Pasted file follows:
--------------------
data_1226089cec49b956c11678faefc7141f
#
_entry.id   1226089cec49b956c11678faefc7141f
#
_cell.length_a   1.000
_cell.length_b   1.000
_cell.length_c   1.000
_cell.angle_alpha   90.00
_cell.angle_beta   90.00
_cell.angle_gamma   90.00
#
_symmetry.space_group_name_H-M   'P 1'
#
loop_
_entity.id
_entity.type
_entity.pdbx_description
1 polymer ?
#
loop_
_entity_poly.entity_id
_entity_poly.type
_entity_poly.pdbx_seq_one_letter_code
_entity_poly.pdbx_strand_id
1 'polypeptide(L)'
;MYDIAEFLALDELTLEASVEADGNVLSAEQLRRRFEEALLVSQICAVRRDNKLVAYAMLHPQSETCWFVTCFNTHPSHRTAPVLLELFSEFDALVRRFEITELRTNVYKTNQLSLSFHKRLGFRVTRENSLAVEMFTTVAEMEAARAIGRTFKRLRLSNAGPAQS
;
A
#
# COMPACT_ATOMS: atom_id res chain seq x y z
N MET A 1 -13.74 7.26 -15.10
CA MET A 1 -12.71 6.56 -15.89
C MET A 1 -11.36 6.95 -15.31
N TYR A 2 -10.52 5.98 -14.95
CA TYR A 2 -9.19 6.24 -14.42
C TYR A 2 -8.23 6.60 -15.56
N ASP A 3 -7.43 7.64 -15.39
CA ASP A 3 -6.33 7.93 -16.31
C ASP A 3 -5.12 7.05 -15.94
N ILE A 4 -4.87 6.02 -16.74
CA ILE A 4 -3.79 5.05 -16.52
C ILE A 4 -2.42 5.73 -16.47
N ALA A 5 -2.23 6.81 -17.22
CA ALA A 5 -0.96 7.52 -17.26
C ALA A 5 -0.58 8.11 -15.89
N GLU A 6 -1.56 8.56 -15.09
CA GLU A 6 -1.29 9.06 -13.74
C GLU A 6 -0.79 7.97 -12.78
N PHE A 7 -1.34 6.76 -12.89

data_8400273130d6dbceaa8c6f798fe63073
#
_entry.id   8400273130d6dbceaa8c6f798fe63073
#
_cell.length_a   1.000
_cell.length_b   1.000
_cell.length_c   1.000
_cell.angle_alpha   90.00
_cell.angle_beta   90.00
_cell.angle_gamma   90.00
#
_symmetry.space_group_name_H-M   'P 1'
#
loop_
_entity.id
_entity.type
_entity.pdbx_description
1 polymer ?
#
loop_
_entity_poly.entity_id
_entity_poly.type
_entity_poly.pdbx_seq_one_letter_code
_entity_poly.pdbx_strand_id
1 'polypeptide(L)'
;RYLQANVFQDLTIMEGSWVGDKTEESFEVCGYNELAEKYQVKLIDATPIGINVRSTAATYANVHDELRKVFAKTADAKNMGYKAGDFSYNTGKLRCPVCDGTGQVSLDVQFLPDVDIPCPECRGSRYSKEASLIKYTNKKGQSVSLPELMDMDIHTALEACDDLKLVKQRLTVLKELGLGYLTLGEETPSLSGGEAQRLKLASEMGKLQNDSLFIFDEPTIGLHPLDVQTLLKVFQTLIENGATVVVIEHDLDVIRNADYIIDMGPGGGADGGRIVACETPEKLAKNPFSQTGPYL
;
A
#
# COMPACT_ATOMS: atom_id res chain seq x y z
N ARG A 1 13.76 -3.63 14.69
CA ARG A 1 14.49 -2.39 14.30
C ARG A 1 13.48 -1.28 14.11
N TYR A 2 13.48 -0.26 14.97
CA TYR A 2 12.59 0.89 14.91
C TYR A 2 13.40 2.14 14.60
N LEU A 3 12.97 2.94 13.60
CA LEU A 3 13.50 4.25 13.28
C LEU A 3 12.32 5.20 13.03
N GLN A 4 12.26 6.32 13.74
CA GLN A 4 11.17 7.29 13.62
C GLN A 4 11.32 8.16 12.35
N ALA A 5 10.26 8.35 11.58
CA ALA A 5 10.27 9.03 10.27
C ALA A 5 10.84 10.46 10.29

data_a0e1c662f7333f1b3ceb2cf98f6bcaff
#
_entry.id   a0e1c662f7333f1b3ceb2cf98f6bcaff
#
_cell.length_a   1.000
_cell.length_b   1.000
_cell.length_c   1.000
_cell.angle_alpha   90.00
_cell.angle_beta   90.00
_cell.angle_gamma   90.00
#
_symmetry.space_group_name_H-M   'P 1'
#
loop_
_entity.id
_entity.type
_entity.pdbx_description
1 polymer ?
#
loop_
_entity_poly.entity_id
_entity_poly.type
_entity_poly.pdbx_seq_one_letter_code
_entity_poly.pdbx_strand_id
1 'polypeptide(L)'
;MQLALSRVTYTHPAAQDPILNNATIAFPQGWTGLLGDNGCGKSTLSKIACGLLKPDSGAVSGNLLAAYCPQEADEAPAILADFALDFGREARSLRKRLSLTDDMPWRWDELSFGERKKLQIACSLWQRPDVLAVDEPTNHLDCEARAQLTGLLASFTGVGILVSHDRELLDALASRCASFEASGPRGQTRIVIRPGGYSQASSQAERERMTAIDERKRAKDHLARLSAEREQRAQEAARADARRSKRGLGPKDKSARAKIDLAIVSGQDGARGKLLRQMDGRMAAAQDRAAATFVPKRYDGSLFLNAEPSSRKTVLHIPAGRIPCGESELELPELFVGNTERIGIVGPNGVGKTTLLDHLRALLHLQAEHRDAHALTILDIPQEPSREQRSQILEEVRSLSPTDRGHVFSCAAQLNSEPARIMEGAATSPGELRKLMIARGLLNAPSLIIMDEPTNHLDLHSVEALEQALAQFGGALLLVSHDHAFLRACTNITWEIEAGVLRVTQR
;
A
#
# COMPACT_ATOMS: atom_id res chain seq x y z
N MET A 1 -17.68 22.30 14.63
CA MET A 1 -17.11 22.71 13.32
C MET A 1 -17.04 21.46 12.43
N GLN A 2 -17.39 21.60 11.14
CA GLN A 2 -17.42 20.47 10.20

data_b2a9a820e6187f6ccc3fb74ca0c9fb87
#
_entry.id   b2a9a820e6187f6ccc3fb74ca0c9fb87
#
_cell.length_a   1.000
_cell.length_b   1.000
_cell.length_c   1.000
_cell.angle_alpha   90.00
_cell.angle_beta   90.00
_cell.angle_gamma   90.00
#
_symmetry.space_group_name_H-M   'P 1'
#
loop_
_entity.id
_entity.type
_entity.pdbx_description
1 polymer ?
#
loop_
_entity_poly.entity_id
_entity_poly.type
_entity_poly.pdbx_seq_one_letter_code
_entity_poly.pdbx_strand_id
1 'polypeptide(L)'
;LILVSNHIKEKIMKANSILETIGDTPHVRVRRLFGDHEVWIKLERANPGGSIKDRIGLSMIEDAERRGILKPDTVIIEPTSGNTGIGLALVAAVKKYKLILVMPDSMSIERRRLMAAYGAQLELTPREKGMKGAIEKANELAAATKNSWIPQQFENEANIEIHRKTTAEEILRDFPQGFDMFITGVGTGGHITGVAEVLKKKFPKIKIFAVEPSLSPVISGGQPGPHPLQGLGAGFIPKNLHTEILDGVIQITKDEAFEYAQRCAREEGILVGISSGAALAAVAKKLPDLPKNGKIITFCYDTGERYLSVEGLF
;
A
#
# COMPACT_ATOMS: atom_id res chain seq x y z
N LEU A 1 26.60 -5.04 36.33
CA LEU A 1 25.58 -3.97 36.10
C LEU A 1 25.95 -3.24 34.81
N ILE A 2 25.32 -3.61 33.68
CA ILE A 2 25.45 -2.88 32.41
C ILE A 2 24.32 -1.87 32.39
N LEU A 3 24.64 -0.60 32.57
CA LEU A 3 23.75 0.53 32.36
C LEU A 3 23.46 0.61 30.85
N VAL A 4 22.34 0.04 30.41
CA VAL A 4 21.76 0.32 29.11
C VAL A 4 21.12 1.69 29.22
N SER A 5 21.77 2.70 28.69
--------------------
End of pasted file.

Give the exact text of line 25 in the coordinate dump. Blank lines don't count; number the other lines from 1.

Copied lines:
1 'polypeptide(L)'